Monday, June 13, 2005

Is there an economist in the house?
This, from Paul Krugman, doesn't seem right to me:

Medicare has much lower administrative costs than private insurance. The reason is that single-payer systems don't devote large resources to screening out high-risk clients or charging them higher fees. The savings from a single-payer system would probably exceed $200 billion a year, far more than the cost of covering all of those now uninsured.
As I understand medical insurance, the reason private insurers try to screen out high-risk clients and either not cover them, or at the very least charge higher rates, is because—well—the risk is higher. These people are, on average, going to cost more to insure because they are going to need more "routine" care. It's nice to say that the administrative costs of figuring out who these people are is more than the cost of insuring them, but I'm not sure it's true.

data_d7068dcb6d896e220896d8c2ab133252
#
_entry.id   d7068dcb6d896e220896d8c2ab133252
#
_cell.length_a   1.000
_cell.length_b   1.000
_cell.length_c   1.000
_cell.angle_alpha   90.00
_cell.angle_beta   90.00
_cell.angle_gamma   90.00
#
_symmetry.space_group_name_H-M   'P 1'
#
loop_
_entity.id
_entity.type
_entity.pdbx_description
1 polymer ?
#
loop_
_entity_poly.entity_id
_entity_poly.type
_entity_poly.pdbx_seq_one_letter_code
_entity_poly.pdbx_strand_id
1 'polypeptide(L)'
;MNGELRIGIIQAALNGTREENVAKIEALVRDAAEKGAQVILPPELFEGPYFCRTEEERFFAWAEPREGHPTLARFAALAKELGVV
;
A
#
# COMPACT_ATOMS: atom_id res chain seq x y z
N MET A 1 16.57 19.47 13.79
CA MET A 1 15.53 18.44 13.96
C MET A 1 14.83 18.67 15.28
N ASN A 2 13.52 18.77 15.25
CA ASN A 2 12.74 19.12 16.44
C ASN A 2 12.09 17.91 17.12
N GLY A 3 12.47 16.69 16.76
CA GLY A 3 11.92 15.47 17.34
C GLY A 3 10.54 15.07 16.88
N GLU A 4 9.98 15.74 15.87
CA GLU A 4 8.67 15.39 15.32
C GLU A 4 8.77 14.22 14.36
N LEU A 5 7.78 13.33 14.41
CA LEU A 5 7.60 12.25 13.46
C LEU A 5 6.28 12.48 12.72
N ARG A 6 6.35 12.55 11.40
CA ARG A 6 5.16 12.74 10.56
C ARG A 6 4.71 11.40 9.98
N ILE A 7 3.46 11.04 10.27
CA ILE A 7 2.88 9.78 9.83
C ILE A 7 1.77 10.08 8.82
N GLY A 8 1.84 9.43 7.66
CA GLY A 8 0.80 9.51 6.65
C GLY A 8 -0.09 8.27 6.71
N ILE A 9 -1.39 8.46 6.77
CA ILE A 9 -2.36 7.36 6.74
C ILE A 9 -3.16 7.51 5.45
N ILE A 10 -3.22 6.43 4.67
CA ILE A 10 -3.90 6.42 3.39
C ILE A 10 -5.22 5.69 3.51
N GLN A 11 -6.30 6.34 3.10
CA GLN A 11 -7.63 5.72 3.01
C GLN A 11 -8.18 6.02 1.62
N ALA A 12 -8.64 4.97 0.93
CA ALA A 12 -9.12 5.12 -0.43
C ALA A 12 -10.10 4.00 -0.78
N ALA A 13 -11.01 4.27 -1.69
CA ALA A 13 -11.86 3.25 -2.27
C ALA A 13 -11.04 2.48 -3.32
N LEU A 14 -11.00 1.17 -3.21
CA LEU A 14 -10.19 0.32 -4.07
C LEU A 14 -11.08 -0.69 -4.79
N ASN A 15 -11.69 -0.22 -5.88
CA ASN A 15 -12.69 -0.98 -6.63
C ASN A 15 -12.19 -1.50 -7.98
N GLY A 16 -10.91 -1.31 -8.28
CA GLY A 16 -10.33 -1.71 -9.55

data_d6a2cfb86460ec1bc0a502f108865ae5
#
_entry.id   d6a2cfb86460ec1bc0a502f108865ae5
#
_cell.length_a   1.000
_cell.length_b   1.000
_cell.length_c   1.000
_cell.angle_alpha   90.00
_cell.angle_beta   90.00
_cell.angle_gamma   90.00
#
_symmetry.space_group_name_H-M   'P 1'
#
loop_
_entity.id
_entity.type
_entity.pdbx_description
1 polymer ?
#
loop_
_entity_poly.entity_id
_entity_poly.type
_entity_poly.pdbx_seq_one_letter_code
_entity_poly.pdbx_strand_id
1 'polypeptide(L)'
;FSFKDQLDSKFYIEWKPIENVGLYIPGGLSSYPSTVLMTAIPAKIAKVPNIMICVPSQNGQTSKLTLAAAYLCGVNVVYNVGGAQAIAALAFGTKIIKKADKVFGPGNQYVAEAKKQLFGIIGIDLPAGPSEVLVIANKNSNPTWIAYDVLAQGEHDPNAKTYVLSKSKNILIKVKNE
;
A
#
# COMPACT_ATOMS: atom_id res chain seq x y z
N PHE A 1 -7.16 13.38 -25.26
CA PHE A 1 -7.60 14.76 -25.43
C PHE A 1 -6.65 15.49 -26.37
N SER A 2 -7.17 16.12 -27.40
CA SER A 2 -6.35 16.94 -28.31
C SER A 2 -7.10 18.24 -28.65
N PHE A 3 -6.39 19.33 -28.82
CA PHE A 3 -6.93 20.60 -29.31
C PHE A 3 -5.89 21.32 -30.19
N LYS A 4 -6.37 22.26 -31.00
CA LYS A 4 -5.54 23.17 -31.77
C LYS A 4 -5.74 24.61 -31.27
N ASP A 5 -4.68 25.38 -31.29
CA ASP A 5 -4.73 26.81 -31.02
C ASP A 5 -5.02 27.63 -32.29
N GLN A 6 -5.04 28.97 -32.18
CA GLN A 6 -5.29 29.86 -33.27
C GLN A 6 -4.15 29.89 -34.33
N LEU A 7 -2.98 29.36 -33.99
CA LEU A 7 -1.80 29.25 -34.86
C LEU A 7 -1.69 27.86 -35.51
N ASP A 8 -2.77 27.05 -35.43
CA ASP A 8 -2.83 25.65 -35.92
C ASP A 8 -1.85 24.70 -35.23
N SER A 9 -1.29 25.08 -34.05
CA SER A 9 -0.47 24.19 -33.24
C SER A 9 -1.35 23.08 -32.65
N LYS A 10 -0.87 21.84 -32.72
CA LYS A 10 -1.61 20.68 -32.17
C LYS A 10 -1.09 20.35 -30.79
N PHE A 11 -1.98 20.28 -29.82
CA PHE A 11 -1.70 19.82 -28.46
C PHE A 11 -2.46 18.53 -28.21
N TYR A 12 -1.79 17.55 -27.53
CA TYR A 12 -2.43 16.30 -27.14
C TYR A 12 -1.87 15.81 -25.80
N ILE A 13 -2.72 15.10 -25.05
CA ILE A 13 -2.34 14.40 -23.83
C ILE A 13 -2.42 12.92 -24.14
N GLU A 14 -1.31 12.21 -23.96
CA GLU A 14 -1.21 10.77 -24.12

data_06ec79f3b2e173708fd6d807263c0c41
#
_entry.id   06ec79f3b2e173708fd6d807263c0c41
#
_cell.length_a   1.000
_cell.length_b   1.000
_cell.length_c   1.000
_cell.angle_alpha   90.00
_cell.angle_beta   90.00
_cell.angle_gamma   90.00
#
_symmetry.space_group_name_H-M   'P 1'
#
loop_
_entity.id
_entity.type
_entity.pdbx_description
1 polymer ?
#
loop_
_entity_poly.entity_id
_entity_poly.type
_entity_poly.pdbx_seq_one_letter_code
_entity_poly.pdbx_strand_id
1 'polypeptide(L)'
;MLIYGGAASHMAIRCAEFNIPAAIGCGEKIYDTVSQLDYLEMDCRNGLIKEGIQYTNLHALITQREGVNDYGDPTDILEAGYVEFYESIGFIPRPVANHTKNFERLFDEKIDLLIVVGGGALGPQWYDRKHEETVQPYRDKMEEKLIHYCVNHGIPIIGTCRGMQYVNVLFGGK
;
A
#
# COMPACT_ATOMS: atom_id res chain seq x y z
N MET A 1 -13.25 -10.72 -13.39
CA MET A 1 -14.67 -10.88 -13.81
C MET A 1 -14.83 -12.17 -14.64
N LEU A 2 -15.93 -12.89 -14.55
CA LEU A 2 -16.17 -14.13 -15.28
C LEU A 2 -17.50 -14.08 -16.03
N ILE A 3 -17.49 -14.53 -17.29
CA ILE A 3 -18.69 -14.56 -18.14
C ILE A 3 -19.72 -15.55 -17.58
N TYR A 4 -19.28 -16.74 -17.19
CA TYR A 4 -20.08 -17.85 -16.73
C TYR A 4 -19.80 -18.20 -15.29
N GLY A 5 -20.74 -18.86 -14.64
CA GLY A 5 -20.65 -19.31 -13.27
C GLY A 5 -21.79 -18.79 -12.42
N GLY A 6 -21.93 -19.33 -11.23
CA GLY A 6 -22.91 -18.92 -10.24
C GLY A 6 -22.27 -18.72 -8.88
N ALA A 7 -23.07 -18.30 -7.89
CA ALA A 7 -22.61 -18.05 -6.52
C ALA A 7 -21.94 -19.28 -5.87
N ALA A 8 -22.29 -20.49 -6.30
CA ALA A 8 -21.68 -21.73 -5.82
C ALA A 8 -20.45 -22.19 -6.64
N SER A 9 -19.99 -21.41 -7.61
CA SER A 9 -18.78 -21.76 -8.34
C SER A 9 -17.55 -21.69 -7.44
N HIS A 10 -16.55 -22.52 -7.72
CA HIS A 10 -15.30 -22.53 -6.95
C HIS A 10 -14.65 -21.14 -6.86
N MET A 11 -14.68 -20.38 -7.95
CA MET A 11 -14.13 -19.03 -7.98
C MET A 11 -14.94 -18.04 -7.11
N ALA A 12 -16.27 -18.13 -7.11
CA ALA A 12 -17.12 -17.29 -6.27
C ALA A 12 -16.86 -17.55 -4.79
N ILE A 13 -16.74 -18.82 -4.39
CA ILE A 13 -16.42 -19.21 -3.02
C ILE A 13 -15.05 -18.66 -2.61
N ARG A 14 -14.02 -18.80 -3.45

Sure, you'll save money by not needing the staff to locate these people—but if that cost didn't outweight the cost of actually providing care for them at the same rate, would private insurance companies really go to the trouble?

It seems to me that Krugman is doing some funny math here, but I can't quite put my finger on it. Would anyone who did decently well in Economics like to help me out here?

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